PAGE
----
The Aussie dollar is trading slightly lower against the greenback this morning. The dollar was down 0.27% at 2:00pm AEST, buying US$0.714.
Weighing on the local currency was yet another twist concerning the future of US interest rates.
Markets had initially ruled out the likelihood for a September rate hike last week. That came on the back of weeks of Chinese currency devaluations and stock market routs.
But the Fed has refused to rule out a first rate hike in nine years.
In addition, the US jobs report will also factor into the Fed’s decision. Due prior to the Fed’ meeting, it’s expected the report will show the economy added over 200,000 jobs last month. That would keep unemployment steady at 5.3%. And it could influence the Fed to lift rates.
Either way, it could have significant bearing on the Australian dollar. The RBA hopes a US rate rise can put further downward pressure on the Aussie.
Will the RBA meeting provide any hints for further rate cuts?
Looking ahead, there are some key events this week that could determine the direction of the Aussie dollar.
Chief among these is the Reserve Bank’s own decision on interest rates.
No one expects the RBA to lower rates when they meet on Tuesday. Analysts see less than a 10% chance of a rate cut this month. With the Aussie dollar nudging closer to US$0.70, the RBA won’t be eager to cut just yet.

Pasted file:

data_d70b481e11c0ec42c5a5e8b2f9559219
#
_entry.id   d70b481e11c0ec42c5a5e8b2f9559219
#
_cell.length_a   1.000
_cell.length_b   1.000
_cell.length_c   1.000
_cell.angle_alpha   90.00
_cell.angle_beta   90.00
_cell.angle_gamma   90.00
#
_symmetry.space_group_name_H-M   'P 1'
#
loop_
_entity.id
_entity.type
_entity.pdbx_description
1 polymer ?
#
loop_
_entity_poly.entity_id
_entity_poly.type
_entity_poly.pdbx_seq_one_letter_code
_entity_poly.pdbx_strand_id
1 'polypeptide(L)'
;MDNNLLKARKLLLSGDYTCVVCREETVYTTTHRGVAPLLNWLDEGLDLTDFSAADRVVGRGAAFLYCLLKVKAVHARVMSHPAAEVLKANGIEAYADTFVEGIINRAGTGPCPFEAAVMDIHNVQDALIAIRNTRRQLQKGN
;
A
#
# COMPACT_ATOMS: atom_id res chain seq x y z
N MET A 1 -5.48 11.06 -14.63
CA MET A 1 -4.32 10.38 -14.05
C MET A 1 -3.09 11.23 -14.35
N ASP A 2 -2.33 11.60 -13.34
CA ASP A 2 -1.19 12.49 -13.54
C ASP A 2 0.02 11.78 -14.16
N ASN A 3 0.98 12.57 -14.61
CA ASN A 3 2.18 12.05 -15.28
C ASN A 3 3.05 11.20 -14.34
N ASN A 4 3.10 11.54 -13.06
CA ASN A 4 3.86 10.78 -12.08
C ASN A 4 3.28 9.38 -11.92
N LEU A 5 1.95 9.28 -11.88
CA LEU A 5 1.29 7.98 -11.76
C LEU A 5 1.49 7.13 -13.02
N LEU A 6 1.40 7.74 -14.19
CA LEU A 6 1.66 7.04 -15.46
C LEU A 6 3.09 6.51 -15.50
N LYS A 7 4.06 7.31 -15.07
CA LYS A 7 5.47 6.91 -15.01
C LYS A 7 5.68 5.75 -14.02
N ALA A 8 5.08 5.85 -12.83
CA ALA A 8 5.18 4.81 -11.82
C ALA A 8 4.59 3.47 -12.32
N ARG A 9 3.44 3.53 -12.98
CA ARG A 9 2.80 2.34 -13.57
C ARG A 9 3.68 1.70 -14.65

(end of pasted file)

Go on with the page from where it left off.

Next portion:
But the likelihood of another cut before February next year remains high. And that’s what markets will be on the lookout for.
Of particular importance is how the RBA addresses the uneasiness in the global economy. What they say about China’s tremors, and the stock market retreat, will be telling. Like their US counterparts, China weighs heavily on any future policy decision.
That might lead the RBA to speed up plans and cut rates in response to China’s slowdown.
It’s because China’s yuan devaluation is a problem for Aussie exporters. It makes imports into China costlier, posing a direct risk to Australian commodity exporters.
Commodity currencies have taken a hit already in recent weeks. But they still rely on China to sell their goods. As it becomes more expensive to export to China, it puts interest rates back on the agenda.
Finally, the other thing to keep an eye on is the GDP growth figures due on Thursday.
Markets expect a 0.5% uptick in growth in the June quarter. That’d represent a 2.3% year-on-year rise.
The GDP figures should give us a better insight for where the Aussie economy sits. But it’s unlikely to factor into the RBA’s decision on rates. That’s because the RBA have stressed time and again that markets should lower their growth expectations.
Weaker growth won’t change the outlook on rates significantly. But it could set the platform for potential cuts over the next 3–4 months.
Aussie dollar down against most currencies
The Aussie dollar is also down against other major currencies in Monday morning trade.
The Aussie is down 0.74% against the Japanese yen. At 2:00pm AEST, the Aussie was buying 86.41 yen.
Meanwhile, the dollar is down 0.94% against the Euro too, buying €0.634.
Elsewhere in Europe, the Aussie dropped 0.36% against the British pound. At 2:00pm AEST, it was buying £0.46.
Contributor, The Daily Reckoning
PS: The Reserve Bank will make its decision on interest rates on Tuesday. The RBA is likely to keep rates on hold at the current 2% low.
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